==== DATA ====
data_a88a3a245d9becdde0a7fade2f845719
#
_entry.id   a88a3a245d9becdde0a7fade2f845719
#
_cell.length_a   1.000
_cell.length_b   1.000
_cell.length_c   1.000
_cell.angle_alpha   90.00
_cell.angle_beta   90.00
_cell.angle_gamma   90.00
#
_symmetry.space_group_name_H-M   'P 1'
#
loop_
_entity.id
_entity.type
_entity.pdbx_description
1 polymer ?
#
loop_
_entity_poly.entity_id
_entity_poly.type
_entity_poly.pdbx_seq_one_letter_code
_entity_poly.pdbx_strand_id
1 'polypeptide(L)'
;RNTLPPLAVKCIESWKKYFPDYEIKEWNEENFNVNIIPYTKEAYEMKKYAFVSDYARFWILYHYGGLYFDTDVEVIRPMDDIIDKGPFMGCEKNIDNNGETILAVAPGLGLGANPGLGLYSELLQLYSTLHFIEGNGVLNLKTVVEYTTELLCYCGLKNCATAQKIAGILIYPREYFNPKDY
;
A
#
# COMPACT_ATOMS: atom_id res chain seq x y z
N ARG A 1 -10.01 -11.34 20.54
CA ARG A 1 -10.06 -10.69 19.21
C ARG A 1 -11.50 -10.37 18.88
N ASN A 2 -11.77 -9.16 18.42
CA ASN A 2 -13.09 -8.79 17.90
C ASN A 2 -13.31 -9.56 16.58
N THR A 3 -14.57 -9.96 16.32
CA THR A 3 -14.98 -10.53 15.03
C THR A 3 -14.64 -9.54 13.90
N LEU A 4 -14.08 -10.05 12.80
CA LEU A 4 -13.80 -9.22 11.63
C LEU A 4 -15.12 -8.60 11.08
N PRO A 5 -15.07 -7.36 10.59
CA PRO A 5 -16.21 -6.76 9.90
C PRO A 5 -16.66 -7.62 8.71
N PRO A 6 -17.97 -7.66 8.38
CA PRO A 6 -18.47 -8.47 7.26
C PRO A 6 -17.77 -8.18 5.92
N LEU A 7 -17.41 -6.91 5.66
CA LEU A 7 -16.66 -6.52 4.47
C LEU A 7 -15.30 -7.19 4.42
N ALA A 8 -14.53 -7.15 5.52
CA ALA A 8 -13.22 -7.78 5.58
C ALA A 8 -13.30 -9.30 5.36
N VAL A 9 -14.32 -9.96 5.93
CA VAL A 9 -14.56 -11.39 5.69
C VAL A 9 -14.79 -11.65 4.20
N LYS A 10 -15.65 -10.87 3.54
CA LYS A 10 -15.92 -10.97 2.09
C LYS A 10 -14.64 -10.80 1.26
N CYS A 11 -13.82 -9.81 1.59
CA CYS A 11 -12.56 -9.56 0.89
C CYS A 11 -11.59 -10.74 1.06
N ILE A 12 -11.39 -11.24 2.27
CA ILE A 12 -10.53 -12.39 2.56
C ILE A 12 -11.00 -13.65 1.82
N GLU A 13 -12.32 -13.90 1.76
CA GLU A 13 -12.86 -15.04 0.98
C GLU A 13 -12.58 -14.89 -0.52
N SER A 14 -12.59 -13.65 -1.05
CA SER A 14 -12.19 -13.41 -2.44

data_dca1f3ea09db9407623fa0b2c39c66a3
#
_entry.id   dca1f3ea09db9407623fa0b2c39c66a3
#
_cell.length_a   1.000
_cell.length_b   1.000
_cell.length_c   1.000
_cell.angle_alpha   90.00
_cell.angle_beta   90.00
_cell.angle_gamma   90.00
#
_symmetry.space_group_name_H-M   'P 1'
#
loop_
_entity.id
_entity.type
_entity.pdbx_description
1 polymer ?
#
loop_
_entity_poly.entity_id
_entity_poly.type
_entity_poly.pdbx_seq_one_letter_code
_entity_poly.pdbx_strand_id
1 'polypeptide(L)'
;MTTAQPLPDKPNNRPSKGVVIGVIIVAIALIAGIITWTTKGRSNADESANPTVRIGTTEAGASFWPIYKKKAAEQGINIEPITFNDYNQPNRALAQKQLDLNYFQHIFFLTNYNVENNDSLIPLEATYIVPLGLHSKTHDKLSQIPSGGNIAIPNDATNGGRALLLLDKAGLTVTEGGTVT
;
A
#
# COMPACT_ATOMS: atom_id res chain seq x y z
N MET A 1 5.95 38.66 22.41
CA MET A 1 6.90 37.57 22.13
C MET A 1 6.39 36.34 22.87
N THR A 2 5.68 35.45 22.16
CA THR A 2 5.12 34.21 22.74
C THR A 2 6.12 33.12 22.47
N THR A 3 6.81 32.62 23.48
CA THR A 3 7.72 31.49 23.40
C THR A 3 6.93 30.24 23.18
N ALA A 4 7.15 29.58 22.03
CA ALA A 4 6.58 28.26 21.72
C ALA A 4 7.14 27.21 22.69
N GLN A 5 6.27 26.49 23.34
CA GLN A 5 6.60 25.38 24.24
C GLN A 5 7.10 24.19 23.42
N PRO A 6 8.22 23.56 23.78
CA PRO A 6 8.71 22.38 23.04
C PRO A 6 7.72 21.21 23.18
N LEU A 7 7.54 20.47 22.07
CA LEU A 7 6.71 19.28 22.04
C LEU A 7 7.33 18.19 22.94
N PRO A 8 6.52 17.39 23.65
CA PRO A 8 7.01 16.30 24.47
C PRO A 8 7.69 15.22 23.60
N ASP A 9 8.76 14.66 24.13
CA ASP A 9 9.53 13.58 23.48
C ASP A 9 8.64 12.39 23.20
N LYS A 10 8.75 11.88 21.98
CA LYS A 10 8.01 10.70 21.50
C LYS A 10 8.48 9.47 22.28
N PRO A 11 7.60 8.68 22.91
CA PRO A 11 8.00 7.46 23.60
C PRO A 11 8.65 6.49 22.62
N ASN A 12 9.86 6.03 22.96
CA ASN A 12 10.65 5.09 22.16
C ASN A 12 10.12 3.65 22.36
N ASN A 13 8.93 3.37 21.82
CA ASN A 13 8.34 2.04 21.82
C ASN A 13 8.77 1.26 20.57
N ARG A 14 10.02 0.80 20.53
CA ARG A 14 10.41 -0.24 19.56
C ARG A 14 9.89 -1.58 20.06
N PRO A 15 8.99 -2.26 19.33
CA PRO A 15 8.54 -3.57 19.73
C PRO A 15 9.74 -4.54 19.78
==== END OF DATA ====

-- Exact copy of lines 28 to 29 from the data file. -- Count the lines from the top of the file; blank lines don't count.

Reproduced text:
A
#